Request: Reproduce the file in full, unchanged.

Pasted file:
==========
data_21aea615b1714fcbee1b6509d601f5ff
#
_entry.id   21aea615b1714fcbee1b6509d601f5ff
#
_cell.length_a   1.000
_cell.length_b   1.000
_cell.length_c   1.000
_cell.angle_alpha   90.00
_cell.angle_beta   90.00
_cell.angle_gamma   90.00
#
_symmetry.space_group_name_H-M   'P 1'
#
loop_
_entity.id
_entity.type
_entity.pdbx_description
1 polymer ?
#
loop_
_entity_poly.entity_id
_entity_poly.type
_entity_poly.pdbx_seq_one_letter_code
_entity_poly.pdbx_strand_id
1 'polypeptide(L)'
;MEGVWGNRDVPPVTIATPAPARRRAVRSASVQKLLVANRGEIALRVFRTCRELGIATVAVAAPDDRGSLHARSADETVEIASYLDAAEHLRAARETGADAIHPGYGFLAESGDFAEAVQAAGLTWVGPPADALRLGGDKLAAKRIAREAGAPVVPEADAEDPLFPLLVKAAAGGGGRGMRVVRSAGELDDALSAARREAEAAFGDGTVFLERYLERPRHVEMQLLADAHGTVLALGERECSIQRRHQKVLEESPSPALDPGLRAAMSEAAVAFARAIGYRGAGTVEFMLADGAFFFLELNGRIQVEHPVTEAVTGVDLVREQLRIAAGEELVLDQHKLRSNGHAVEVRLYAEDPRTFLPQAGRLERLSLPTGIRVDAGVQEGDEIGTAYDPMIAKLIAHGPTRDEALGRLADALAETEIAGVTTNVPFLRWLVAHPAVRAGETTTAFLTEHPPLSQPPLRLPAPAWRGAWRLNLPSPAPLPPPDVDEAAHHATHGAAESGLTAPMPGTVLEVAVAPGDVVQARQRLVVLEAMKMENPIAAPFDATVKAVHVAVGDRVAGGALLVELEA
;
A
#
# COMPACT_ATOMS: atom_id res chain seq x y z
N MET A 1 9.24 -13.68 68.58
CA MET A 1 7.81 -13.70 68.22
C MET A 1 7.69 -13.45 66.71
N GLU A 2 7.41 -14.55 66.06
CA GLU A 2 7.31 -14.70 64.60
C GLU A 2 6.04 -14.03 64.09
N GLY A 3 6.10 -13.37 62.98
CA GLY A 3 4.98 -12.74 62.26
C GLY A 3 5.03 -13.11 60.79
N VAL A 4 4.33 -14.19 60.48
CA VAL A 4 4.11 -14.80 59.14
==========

data_21aea615b1714fcbee1b6509d601f5ff
#
_entry.id   21aea615b1714fcbee1b6509d601f5ff
#
_cell.length_a   1.000
_cell.length_b   1.000
_cell.length_c   1.000
_cell.angle_alpha   90.00
_cell.angle_beta   90.00
_cell.angle_gamma   90.00
#
_symmetry.space_group_name_H-M   'P 1'
#
loop_
_entity.id
_entity.type
_entity.pdbx_description
1 polymer ?
#
loop_
_entity_poly.entity_id
_entity_poly.type
_entity_poly.pdbx_seq_one_letter_code
_entity_poly.pdbx_strand_id
1 'polypeptide(L)'
;MEGVWGNRDVPPVTIATPAPARRRAVRSASVQKLLVANRGEIALRVFRTCRELGIATVAVAAPDDRGSLHARSADETVEIASYLDAAEHLRAARETGADAIHPGYGFLAESGDFAEAVQAAGLTWVGPPADALRLGGDKLAAKRIAREAGAPVVPEADAEDPLFPLLVKAAAGGGGRGMRVVRSAGELDDALSAARREAEAAFGDGTVFLERYLERPRHVEMQLLADAHGTVLALGERECSIQRRHQKVLEESPSPALDPGLRAAMSEAAVAFARAIGYRGAGTVEFMLADGAFFFLELNGRIQVEHPVTEAVTGVDLVREQLRIAAGEELVLDQHKLRSNGHAVEVRLYAEDPRTFLPQAGRLERLSLPTGIRVDAGVQEGDEIGTAYDPMIAKLIAHGPTRDEALGRLADALAETEIAGVTTNVPFLRWLVAHPAVRAGETTTAFLTEHPPLSQPPLRLPAPAWRGAWRLNLPSPAPLPPPDVDEAAHHATHGAAESGLTAPMPGTVLEVAVAPGDVVQARQRLVVLEAMKMENPIAAPFDATVKAVHVAVGDRVAGGALLVELEA
;
A
#
# COMPACT_ATOMS: atom_id res chain seq x y z
N MET A 1 9.24 -13.68 68.58
CA MET A 1 7.81 -13.70 68.22
C MET A 1 7.69 -13.45 66.71
N GLU A 2 7.41 -14.55 66.06
CA GLU A 2 7.31 -14.70 64.60
C GLU A 2 6.04 -14.03 64.09
N GLY A 3 6.10 -13.37 62.98
CA GLY A 3 4.98 -12.74 62.26
C GLY A 3 5.03 -13.11 60.79
N VAL A 4 4.33 -14.19 60.48
CA VAL A 4 4.11 -14.80 59.14